- “5 Years Living With Fukushima” was released for the 5th anniversary by Physicians for Social Responsibility (PSR) and International Physicians for the Prevention of Nuclear War (IPPNW); it predicts that residents of the Fukushima area and the rest of Japan will experience more than 10,000 excess cancer deaths as a result of radiation exposure from the accident.
- The Union of Concerned Scientists (UCS) issued a report for the 5th anniversary, “Preventing an American Fukushima,” about the NRC’s inadequate response to the Fukushima disaster; the NRC rejected or watered down many of the recommendations its own task force and others made to make U.S. reactors safer in light of Fukushima.
- An innovative, interactive video from Epic! Energy Labs allows you to choose and then experience different energy futures, including one that avoids any future Fukushima-style disasters.
- “Fukushima: The Story of a Nuclear Disaster,” a gripping book documenting the disaster co-authored by Union of Concerned Scientists’ (UCS) Dave Lochbaum, Ed Lyman, and Pulitzer Prize winning journalist, Susan Stranahan. View the webinar with the co-authors.
- UCS’ All Things Nuclear blog covers many nuclear topics, find Fukushima-specific posts here.
- Beyond Nuclear has several Fukushima-relevant recent publications including “The Thunderbird: A closer look at Fukushima,” which includes numerous articles including aspects that affect nuclear reactors here at home and an update on their “Freeze Our Fukushimas” campaign in which the NRC was asked (and has rejected the request) to suspend operating licenses at the now 22 remaining General Electric Mark I boiling water reactors identical to Fukushima Dai-ichi nuclear reactors units 1, 2 and 3. Here in the Southeast, we are home to many of these problematic reactor designs.
- The Guardian has a compelling video, “Fukushima, Japan four years on: Nuclear power and humans cannot coexist.”
- The Citizen’s Commission on Nuclear Energy in Japan released “The State of Affairs and Ongoing Challenges of the Fukushima Nuclear Disaster—a Civil Society Response Towards Recovery,” for the Third UN World Conference on Disaster Risk Reduction (WCDRR 2015) in Sendai, Japan.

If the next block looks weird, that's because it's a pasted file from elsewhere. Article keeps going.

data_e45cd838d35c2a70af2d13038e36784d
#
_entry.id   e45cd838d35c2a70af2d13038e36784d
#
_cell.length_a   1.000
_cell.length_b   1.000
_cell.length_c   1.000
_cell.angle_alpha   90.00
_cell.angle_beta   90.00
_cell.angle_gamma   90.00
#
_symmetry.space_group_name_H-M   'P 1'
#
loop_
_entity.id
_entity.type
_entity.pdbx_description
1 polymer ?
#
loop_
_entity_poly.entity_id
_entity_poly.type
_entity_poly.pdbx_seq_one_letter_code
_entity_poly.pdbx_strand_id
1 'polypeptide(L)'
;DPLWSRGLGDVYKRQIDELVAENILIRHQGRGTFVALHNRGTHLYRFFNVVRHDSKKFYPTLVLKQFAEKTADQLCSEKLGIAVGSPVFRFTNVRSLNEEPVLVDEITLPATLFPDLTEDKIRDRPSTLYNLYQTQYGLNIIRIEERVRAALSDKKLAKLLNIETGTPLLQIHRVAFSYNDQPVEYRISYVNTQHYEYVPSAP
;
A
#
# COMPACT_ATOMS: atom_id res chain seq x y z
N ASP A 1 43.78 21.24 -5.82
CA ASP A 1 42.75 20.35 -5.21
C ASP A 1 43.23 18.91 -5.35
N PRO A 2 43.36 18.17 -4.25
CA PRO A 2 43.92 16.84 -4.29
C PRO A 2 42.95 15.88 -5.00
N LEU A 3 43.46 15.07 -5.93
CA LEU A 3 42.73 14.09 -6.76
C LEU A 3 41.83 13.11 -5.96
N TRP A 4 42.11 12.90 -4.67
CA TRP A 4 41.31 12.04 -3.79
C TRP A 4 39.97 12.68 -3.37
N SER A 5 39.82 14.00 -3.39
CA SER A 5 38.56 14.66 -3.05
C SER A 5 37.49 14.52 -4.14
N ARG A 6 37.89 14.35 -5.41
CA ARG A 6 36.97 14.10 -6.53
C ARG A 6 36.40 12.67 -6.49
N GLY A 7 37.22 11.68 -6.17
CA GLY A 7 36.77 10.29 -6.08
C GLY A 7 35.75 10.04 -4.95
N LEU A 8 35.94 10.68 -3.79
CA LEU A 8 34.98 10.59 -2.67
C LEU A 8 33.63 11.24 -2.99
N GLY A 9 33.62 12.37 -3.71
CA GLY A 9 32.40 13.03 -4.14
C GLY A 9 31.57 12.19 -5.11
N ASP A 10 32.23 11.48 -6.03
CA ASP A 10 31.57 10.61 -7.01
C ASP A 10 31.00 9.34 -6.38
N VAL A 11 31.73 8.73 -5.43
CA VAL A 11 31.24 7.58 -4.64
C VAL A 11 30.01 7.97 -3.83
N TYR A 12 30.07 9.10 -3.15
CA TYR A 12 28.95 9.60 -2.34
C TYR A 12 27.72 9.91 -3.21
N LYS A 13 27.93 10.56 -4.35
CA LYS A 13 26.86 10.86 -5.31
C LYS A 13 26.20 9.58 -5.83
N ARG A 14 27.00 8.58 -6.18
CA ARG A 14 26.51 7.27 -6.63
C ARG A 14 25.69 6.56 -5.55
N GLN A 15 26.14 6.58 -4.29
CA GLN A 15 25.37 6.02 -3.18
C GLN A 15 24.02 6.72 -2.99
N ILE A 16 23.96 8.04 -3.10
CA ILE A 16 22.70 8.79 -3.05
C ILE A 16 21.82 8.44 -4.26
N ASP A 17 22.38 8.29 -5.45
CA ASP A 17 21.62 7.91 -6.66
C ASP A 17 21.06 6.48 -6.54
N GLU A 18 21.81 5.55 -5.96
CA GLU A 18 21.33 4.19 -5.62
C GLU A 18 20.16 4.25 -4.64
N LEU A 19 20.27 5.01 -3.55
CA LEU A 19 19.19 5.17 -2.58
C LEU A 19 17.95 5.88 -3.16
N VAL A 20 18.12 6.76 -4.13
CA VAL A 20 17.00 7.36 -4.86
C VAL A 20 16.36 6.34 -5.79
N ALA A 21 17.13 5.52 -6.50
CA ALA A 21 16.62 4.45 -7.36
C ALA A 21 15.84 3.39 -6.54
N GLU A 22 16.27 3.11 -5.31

- Nuclear Information Resource Service (NIRS) continues to track the nuclear crisis in Japan.
- NRC’s “Japan Lessons Learned” webpages, which discusses various aspects of the disaster and the implications on nuclear power plant operations here in the U.S., implementation measures, and more.
- Interactive map from Physicians for Social Responsibility (PSR) that shows the 50-mile radius and evacuation zones around nuclear power plants here in the U.S.
- Collection of videos of San Diego conference that occurred June 4, 2013 that included former Japanese Prime Minister Naoto Kan, former NRC chair Gregory Jaczko, nuclear engineer Arnie Gundersen, and former NRC commissioner Peter Bradford. Discussion includes Fukushima, new licensing of U.S. reactors, and San Onofre.
- BBC News video, Why Japan’s ‘Fukushima 50’ Remain Unknown, explains the stigma that Fukushima workers and evacuees face nearly two years after the accident began.
- SACE participated in numerous media interviews commemorating the Fukushima anniversary and related issues: KCRW’s “To the Point” radio program, DemocracyNow! national TV broadcast and PBS’s NewsHour.
- Special report in The Economist, “Nuclear energy: The dream that failed.”
- Report by Physicians for Social Responsibility, “Nuclear Power and Public Health: Lessons from Fukushima, Still Dangerously Unprepared,” warns that first responders in the U.S. are dangerously unprepared for a Fukushima-style disaster.
- Greenpeace “Lessons from Fukushima” report, co-authored by Fairewinds nuclear engineer Arnie Gundersen, which claims that the accident marked the end of the “nuclear safety paradigm.”
- Interactive nuclear fallout map from NRDC, showing what the U.S. could look like in the event of a nuclear disaster at a nuclear power plant;
- Gripping PBS Frontline episode, “Inside Japan’s Nuclear Meltdown,” that documents what was actually happening.
- The New York Times reports on the NRC’s questionable ties to the nuclear industry.
- The UK’s Guardian’s list of 33 nuclear power plant incidents/accidents worldwide – with the average being approximately 1 every other year since 1952.
- Citizen’s Nuclear Information Center (CNIC) is a public interest group based in Japan that provides information and works toward a nuclear-free world.